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the evangelical disconnect

So here’s Frank Page, President of the Southern Baptist Convention Executive Committee, talking about something he calls Vision 2020 and the direction he wants the Convention to go over the next few years. (The Executive Committee is charged with running day to day SBC operations between the actual annual convention meeting, according to SBCnet.)

Among other things, he said:

"As we all know, our convention over the last decades has taken a stand for biblical inerrancy. I thank God for that," Page said. "But I believe that now a unified understanding and a call for an affirmation of an inerrant, infallible Word of God shall lead us to an even greater obedience of that Word. I believe that is where we need to be focusing now. As we affirm its inerrancy and infallibility, let’s do so by fleshing it out and living it in this world."

I wonder what he means by that, in light of this article that came out yesterday:

SBC Executive Committee decides not to oust Alliance churches

By Bob Allen

Wednesday, February 23, 2011

NASHVILLE, Tenn. (ABP) –Membership in a group that welcomes and affirms gays does not automatically disqualify a church from participation in the Southern Baptist Convention, the SBC Executive Committee decided Feb. 22.

Hmmm… ‘fleshing it out and living it in this world…’ I wonder how the Executive Committee reconciles that vision with their decision about the Alliance churches.

Frank Page was President of the SBC in 2006 and 2007, I believe. I think he would be considered a conservative.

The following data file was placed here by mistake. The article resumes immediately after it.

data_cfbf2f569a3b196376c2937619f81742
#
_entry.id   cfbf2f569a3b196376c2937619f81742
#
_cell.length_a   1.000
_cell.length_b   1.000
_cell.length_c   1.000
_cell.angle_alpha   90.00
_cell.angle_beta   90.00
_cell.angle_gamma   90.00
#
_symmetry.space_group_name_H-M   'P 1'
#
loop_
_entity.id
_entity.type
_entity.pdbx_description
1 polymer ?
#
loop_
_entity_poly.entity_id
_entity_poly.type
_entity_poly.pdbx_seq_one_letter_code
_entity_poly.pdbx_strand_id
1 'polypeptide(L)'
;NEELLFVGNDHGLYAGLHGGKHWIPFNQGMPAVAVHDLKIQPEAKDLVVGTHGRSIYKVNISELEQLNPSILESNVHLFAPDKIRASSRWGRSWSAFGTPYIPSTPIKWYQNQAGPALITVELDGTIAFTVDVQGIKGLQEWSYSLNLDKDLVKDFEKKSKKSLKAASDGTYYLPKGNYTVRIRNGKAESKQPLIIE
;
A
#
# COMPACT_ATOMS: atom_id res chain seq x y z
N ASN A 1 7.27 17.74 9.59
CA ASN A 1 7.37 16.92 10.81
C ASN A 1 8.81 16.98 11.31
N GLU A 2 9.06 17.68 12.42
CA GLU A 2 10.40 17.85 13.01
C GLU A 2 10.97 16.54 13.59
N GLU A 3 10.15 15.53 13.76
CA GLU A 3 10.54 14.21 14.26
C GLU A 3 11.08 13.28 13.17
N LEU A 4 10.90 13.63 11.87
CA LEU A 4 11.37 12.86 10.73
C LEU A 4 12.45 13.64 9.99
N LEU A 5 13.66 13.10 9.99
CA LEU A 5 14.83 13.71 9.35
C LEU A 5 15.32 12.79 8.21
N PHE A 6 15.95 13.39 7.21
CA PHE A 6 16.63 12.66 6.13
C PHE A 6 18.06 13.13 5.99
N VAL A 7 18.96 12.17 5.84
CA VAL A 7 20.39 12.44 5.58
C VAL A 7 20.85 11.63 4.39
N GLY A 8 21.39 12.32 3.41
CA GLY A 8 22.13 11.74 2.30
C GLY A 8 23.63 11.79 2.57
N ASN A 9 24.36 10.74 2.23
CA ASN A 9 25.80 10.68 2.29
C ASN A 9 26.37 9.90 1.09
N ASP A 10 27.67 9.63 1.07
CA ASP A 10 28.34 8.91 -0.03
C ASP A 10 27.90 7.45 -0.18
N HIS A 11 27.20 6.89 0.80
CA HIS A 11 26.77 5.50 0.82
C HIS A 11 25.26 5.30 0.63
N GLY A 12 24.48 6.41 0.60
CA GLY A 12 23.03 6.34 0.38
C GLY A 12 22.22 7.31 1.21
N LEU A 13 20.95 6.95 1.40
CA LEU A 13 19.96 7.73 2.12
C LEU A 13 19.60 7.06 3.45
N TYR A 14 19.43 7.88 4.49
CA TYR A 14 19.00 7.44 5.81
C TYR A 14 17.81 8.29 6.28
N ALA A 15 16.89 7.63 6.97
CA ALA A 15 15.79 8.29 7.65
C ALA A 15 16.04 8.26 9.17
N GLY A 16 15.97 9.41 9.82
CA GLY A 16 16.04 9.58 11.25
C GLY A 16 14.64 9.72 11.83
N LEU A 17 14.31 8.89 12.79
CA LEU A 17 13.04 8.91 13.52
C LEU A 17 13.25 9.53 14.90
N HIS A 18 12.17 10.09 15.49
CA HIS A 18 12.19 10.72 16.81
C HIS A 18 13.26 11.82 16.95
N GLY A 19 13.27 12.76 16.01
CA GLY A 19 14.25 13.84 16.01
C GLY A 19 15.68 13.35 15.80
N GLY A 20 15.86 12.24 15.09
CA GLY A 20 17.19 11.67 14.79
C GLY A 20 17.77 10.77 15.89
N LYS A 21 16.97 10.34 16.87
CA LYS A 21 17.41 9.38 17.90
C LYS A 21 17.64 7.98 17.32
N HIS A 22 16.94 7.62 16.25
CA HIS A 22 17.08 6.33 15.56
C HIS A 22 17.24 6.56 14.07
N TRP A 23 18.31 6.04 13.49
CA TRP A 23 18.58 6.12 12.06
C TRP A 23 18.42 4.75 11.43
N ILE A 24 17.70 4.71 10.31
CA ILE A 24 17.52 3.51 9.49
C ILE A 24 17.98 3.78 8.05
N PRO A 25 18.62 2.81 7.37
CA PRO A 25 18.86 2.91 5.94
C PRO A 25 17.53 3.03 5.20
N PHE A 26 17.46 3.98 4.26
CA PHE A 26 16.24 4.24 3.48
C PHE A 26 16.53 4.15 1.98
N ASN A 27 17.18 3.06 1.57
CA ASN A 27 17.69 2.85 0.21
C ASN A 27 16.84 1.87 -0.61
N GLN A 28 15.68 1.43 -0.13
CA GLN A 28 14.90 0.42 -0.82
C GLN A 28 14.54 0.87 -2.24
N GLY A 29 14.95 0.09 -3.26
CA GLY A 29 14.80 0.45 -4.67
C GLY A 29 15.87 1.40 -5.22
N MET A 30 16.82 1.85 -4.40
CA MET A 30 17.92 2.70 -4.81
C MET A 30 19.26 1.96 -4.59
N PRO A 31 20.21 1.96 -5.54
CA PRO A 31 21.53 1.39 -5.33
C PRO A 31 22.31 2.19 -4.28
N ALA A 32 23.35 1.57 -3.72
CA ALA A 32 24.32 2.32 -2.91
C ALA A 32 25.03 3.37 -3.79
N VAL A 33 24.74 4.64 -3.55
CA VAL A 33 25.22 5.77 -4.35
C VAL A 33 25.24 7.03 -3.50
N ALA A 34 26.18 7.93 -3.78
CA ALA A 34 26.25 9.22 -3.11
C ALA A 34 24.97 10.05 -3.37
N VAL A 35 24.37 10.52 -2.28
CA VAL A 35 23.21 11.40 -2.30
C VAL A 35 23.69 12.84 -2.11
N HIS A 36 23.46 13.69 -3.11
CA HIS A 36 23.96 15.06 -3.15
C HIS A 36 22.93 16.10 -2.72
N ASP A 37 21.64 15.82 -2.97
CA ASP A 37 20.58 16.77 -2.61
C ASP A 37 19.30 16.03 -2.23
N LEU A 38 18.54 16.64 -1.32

Curious.

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Interesting report from AtC Conference

Kevin Mungons reports on today’s panel discussion at the Advancing the Church Conference in Lansdale. I am not sure if this is a verbatim transcript or not, it looks a little edited. However, Kevin reports these words from our friend, Dave Doran:

Doran: I doubt we all agree with each other on the right way to solve that problem, but I do think (I’ll speak for myself on this one) that we are committed to the same principles of separation that we have always been, yet I do and have tried to acknowledge that there have been changes that have forced me to think through the applications differently than I have since becoming a pastor 22 years ago…[.in the midpoint of the last dedade, 2005-2006 there were some things that I thought were significant in a change of landscape, both internally and externally

Dever: I’d be curious to hear—what were those changes?

Doran: In early 2005 there was a meeting in which Kevin and I were both speakers. Both of us tried to make a case (I’ll try to say this as tactfully as possible) for drawing a circle, to say that if you are going to identify with historic fundamentalism,  certain theological aberrations have to be rejected. We tried to make an ernest appeal, but I didn’t think that that was actually going to get traction. I would say that outside [fundamentalism] in March 2005, Phil Johnson did his presentation on “Fundamentalism: Dead Right?” We spent four or five weeks going back and forth about it. The month right before that I had asked the folks at Grace [Community Church, John MacArthur’s church] very specifically on the issue of secondary separation, an idea they never publically accepted. But in his presentation, Phil Johnson said “we do believe it is valid, but has not been used properly.” So that was a significant change.